Instructions For a Funeral: Stories by David Means
I really disliked this collection for one main reason, Means’s prose is meandering so much that you completely disconnect from the character he’s giving a voice to. There are some alright pieces with a good core idea, but then the execution is soporific, leading me to realize I’d “read” three pages and not remembered a stitch of what I’d seen on the page. I’m a reader who loves literary fiction and even postmodern writing that plays with structures and voice. But this is just plain boring, with characters who never become compelling and lacking the urgency good short fiction possesses.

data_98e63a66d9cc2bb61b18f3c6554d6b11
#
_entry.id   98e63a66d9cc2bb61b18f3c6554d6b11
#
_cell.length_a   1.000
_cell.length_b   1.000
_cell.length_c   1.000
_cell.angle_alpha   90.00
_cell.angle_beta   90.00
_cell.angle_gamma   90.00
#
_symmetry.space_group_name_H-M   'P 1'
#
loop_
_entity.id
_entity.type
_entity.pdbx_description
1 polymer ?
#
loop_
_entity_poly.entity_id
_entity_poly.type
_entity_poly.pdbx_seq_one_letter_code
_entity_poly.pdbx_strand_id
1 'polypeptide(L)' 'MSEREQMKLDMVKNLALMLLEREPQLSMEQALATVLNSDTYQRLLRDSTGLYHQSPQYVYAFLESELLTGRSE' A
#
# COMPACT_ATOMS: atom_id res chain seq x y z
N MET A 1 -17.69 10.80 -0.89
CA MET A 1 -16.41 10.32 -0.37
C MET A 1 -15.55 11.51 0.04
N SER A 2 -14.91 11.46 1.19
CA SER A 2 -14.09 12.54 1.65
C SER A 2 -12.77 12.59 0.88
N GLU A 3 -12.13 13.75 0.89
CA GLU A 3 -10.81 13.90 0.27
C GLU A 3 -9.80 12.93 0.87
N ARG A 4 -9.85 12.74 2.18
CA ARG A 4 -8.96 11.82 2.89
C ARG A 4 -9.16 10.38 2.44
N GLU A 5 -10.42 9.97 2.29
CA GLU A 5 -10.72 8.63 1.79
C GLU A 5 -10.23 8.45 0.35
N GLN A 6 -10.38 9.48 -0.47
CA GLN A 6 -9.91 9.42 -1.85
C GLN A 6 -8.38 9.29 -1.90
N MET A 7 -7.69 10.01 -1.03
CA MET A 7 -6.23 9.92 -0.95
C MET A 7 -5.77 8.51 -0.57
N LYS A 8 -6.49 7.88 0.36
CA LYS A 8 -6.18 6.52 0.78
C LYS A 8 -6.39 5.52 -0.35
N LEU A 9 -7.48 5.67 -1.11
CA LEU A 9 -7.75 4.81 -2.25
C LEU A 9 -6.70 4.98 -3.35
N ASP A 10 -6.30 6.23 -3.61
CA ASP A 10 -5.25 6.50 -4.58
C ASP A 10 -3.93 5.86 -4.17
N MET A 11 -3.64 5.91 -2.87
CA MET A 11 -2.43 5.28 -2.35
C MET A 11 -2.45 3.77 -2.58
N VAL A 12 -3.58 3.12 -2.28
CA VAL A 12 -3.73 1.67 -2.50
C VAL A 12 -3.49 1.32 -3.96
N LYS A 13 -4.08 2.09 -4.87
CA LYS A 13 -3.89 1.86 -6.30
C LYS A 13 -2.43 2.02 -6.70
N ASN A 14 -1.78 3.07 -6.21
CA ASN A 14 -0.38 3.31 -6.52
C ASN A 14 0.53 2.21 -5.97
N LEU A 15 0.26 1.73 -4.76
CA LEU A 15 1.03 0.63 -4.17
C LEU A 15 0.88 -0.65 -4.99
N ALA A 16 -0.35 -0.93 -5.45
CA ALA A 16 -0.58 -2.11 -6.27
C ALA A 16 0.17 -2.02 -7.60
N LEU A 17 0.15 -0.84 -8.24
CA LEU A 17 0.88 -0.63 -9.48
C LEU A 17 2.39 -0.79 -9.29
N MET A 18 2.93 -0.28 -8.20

Friday Black: Stories by Nana Kwame Adjei-Brenyah Ever since I read Civilwarland in Bad Decline and Pastoralia, both by George Saunders, I have been searching for that sort of literary voice, and I think I’ve found it in Adjei-Brenyah. The most obvious connection is the short “Zimmer Land,” a theme park where people come to act out their aggressive fantasies while mostly ethnic minority employees (wearing high tech protective gear) become human punching bags. “The Finkelstein Five” continues that exploration of contemporary race conflict as the narrator becomes caught up in the reaction to the acquittal of a child murderer who took the lives of four black children with a chainsaw. There’s a duo of stories about the Thunderdome like conditions of a future shopping mall, where customers kill each other over insulated parkas. My favorite was the closing story, “Through the Flash” and it brought me to tears while reading it. That tale features a teenage girl caught in a dystopian time loop where she and her neighbors have lived the same days for thousands of years. It was an oddly hopeful and heartbreaking story. Of all the fiction I’ve read this year Friday Black gets my most enthusiastic recommendation.